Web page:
If you are over 12 years old and suffer from asthma you may qualify to participate in new Asthma Research Study conducted at our institution.
Compensation will be provided for time and travel.
To learn more goto http://yourasthmastudy.com/ and give us a call if interested to learn more !
Welcome to Advanced Asthma and Allergy Website
We are committed to our vision of providing best quality care and service possible. Advanced Asthma is located in the Washington Summit Medical Complex in the city of Watertown, New York. Our practice provides comprehensive allergy and asthma care for children of all ages and adults. Our efficient, knowledgeable and kind staff will help you feel relaxed as we work together to improve your health. Rest assured that you are receiving the finest quality medical care from professionals who have only your best interest in mind.
In 2010, Dariusz Chrostowski, M.D. made the decision to establish his medical practice in Watertown, New York, specializing in allergy, asthma, and immunology. Dr. Chrostowski, who is board certified in both pediatrics and allergy and immunology, developed an outstanding reputation throughout the region for delivering high quality professional medical care.
We hope you enjoy visiting our warm, friendly office, designed and built with your comfort in mind.
The section below will provide you with some useful information about the conditions that we treat, initial visit and treatment options.
You should consider to see an allergist if you are experiencing any of these signs or symptoms
- Allergic rhinitis (hay fever)
- Chronic sinusitis
- Exercise-induced (sports-induced) asthma
- Exercise-induced Anaphylaxis
- Cough-variant asthma
- Atopic Dermatitis (eczema)
- Acute and chronic urticaria (hives)
- Acute and chronic angioedema (swelling)
- Bee sting and insect sting reactions
- Food allergies
- Drug allergies
- Recurrent infections
- Immune deficiencies
- Eosinophilic esophagitis
Depending on whether or not you’re already diagnosed with allergies or asthma, the doctor may take one or more steps to determine if you have allergic component to your symptoms. Dr. Chrostowski will combine an in-depth interview, environmental exposure history, and physical examination together with specific laboratory tests to help arrive at a diagnosis. Common tests performed in an allergist’s office include allergen skin testing and spirometry which is a test to measure lung function.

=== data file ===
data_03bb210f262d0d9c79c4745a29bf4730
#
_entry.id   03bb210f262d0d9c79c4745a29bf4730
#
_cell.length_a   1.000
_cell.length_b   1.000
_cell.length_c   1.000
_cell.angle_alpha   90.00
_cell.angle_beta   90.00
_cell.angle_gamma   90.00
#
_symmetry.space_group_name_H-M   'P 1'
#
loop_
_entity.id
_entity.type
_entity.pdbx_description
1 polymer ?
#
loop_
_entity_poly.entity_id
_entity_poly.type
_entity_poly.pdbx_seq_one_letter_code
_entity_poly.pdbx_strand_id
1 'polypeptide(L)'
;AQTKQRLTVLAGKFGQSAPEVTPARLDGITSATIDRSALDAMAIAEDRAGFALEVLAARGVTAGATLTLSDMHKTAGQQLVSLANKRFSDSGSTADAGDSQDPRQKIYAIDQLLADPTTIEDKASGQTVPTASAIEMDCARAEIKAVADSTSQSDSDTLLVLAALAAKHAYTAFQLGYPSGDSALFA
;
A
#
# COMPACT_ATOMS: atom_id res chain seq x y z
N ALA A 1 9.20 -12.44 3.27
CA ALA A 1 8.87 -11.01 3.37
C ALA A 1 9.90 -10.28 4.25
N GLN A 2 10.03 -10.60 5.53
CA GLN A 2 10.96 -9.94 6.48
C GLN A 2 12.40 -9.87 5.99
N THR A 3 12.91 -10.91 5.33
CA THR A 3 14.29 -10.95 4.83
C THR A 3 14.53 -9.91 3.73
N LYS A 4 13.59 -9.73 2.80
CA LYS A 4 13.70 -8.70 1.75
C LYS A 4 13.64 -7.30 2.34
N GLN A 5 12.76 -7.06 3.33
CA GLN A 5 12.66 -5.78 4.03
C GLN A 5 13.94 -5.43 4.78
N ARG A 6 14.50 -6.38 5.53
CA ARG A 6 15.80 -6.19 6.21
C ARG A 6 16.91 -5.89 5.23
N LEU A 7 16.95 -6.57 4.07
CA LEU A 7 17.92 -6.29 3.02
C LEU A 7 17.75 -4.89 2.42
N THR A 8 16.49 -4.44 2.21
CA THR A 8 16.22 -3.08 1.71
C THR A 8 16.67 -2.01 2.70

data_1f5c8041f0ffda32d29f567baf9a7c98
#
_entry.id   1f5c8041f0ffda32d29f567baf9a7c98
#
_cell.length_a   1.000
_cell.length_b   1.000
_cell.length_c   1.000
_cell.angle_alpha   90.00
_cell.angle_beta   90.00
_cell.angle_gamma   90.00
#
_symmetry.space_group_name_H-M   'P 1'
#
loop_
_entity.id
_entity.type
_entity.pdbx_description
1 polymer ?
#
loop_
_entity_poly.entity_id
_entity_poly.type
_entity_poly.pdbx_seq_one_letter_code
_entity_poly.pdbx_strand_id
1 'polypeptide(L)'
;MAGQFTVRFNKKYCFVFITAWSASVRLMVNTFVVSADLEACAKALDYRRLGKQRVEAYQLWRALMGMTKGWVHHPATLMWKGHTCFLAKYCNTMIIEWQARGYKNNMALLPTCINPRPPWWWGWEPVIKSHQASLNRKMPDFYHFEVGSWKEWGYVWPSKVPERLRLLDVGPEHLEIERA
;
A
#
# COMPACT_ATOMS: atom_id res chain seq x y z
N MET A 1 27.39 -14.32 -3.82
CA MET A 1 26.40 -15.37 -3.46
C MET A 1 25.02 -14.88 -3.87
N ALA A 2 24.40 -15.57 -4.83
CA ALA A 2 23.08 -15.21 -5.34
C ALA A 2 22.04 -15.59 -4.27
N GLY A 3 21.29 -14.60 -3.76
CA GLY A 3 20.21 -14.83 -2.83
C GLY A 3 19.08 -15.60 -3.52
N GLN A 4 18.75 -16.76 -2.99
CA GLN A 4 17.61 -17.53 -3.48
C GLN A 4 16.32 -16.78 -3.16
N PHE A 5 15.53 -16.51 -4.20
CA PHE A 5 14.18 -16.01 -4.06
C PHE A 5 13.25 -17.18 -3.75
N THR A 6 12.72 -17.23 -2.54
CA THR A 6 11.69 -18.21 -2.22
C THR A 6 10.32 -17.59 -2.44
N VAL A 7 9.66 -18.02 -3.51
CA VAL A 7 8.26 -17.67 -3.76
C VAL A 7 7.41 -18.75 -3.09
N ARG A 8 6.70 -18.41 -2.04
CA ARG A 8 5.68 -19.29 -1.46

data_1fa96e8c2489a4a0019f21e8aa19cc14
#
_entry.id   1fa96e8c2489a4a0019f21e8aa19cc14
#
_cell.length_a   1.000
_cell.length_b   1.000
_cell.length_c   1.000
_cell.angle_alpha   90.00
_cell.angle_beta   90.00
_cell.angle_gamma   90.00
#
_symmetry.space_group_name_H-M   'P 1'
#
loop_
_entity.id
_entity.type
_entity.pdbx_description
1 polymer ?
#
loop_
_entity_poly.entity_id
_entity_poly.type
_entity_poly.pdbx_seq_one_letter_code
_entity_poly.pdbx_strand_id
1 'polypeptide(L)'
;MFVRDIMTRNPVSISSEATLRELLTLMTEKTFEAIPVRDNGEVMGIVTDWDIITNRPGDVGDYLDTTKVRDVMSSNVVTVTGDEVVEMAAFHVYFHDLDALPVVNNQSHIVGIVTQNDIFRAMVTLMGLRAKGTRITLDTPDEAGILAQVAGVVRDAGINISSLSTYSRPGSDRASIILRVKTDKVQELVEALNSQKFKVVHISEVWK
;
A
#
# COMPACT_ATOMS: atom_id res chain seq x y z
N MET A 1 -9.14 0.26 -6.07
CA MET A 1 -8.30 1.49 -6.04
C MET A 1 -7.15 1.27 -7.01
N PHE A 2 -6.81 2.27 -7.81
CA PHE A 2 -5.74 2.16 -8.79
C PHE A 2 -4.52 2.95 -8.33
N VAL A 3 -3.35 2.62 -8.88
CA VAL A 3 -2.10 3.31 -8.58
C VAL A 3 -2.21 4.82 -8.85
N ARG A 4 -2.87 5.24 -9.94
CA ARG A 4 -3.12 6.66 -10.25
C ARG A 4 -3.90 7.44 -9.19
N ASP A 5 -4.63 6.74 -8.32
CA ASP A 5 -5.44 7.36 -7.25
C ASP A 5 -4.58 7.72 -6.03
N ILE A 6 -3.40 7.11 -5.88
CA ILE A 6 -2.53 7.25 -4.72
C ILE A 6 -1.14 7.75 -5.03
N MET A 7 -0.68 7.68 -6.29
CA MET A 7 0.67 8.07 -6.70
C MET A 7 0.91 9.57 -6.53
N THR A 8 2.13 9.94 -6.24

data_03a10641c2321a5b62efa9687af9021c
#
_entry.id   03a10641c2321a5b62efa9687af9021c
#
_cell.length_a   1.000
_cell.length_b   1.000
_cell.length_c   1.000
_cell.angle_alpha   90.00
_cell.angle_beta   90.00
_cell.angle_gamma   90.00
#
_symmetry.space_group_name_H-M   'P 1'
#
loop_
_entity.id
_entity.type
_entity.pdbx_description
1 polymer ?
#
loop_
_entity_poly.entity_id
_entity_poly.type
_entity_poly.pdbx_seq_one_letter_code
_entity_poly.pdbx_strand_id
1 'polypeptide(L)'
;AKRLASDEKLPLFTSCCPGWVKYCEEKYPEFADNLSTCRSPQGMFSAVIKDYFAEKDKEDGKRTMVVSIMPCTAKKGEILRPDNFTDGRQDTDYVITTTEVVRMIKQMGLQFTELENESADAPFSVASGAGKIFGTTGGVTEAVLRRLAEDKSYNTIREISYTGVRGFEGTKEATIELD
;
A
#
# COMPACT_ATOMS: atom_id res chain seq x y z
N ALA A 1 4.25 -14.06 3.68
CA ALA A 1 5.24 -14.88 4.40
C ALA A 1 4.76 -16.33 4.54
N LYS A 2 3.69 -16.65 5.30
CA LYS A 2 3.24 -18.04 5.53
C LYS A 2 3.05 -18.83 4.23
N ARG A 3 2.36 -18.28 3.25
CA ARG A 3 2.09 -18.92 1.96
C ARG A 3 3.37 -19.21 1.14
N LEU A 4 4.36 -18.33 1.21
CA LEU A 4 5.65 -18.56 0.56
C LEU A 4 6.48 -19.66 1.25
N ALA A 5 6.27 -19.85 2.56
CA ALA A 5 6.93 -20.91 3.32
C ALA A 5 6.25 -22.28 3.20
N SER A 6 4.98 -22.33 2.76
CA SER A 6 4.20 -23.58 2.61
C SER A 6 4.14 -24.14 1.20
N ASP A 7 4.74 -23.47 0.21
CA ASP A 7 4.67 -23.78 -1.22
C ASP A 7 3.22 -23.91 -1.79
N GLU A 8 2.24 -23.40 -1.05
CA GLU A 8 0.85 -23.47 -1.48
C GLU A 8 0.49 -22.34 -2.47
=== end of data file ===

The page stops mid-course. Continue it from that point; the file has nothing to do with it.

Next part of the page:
Visit our website on your computer for more information about the tests we perform.
Blood tests measure allergen specific IgE in your blood. Specific allergens may include dust mites, pet dander, or cockroaches. If high amounts of IgE are present in lab results, this may mean you have allergic asthma.
If your body has an allergic response to an allergen introduced to your skin, a reaction occurs. Redness, itching, and swelling may be observed at the site after about 15 minutes. With the “prick” or “scratch” test, allergens are pricked or scratched into your skin’s surface. Another form of skin test is done with an injection of an allergen just below the surface of the skin on your arm
Spirometry is the most common of the pulmonary function tests (PFTs), measuring lung function, specifically the amount (volume) and/or speed (flow) of air that can be inhaled and exhaled. Spirometry can be very helpful in in assessing conditions such as asthma, pulmonary fibrosis, cystic fibrosis, and COPD.
The first step towards empowering yourself is a comprehensive understanding of what causes your symptoms, how your body reacts, and what changes need to be made to help alleviate the problems. If you have allergies or allergic asthma, it’s important to try to avoid your allergic triggers. There are many different ways people avoid triggers. Here are some tips to try:
Visit our website on your computer for some tips to try.
Dust collects everywhere. All the time. To help keep your exposure to dust mites at a minimum, you may want to:
- Encase pillows and mattresses in dust mite-proof covers
- Wash bedding and curtains at least once a week in hot (130-degree) water
- Use allergen-elimination laundry detergent to help get rid of dust mites in your sheets and clothes
- Replace fabric chairs and sofas with furniture that’s leather, wood, metal, or plastic
- Remove carpeting and rugs in favor of wood, concrete, vinyl, or linoleum flooring
- Be sure not to overuse humidifiers (as this can increase dust mites), and use dehumidifiers to keep humidity below 50% in your home